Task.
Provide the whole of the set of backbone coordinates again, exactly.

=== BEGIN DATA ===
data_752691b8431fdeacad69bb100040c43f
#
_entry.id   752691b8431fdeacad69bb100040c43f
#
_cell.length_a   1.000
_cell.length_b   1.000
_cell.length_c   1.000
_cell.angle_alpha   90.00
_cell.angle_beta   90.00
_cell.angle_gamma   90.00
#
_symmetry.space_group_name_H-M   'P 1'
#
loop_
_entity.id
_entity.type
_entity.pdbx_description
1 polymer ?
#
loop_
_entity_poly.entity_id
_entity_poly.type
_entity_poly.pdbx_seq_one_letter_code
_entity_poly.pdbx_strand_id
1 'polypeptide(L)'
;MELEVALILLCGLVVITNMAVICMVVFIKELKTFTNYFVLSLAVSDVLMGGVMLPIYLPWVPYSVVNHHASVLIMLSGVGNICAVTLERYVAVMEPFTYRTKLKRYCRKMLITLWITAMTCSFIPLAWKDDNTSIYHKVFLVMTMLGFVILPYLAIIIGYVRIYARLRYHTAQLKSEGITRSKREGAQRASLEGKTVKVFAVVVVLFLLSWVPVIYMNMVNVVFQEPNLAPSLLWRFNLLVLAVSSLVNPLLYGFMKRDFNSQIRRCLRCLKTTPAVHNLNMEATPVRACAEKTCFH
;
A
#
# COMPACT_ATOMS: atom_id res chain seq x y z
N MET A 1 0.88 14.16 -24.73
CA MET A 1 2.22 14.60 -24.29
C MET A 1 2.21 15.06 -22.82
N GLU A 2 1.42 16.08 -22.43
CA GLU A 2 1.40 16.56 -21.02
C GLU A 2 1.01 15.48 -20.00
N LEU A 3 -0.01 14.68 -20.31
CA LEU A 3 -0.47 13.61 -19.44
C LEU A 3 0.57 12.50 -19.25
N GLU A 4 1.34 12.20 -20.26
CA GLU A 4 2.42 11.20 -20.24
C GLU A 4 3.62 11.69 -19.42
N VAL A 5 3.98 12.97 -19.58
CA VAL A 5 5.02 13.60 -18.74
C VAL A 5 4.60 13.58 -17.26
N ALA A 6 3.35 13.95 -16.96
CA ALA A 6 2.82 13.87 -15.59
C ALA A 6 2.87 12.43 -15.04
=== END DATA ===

data_752691b8431fdeacad69bb100040c43f
#
_entry.id   752691b8431fdeacad69bb100040c43f
#
_cell.length_a   1.000
_cell.length_b   1.000
_cell.length_c   1.000
_cell.angle_alpha   90.00
_cell.angle_beta   90.00
_cell.angle_gamma   90.00
#
_symmetry.space_group_name_H-M   'P 1'
#
loop_
_entity.id
_entity.type
_entity.pdbx_description
1 polymer ?
#
loop_
_entity_poly.entity_id
_entity_poly.type
_entity_poly.pdbx_seq_one_letter_code
_entity_poly.pdbx_strand_id
1 'polypeptide(L)'
;MELEVALILLCGLVVITNMAVICMVVFIKELKTFTNYFVLSLAVSDVLMGGVMLPIYLPWVPYSVVNHHASVLIMLSGVGNICAVTLERYVAVMEPFTYRTKLKRYCRKMLITLWITAMTCSFIPLAWKDDNTSIYHKVFLVMTMLGFVILPYLAIIIGYVRIYARLRYHTAQLKSEGITRSKREGAQRASLEGKTVKVFAVVVVLFLLSWVPVIYMNMVNVVFQEPNLAPSLLWRFNLLVLAVSSLVNPLLYGFMKRDFNSQIRRCLRCLKTTPAVHNLNMEATPVRACAEKTCFH
;
A
#
# COMPACT_ATOMS: atom_id res chain seq x y z
N MET A 1 0.88 14.16 -24.73
CA MET A 1 2.22 14.60 -24.29
C MET A 1 2.21 15.06 -22.82
N GLU A 2 1.42 16.08 -22.43
CA GLU A 2 1.40 16.56 -21.02
C GLU A 2 1.01 15.48 -20.00
N LEU A 3 -0.01 14.68 -20.31
CA LEU A 3 -0.47 13.61 -19.44
C LEU A 3 0.57 12.50 -19.25
N GLU A 4 1.34 12.20 -20.26
CA GLU A 4 2.42 11.20 -20.24
C GLU A 4 3.62 11.69 -19.42
N VAL A 5 3.98 12.97 -19.58
CA VAL A 5 5.02 13.60 -18.74
C VAL A 5 4.60 13.58 -17.26
N ALA A 6 3.35 13.95 -16.96
CA ALA A 6 2.82 13.87 -15.59
C ALA A 6 2.87 12.43 -15.04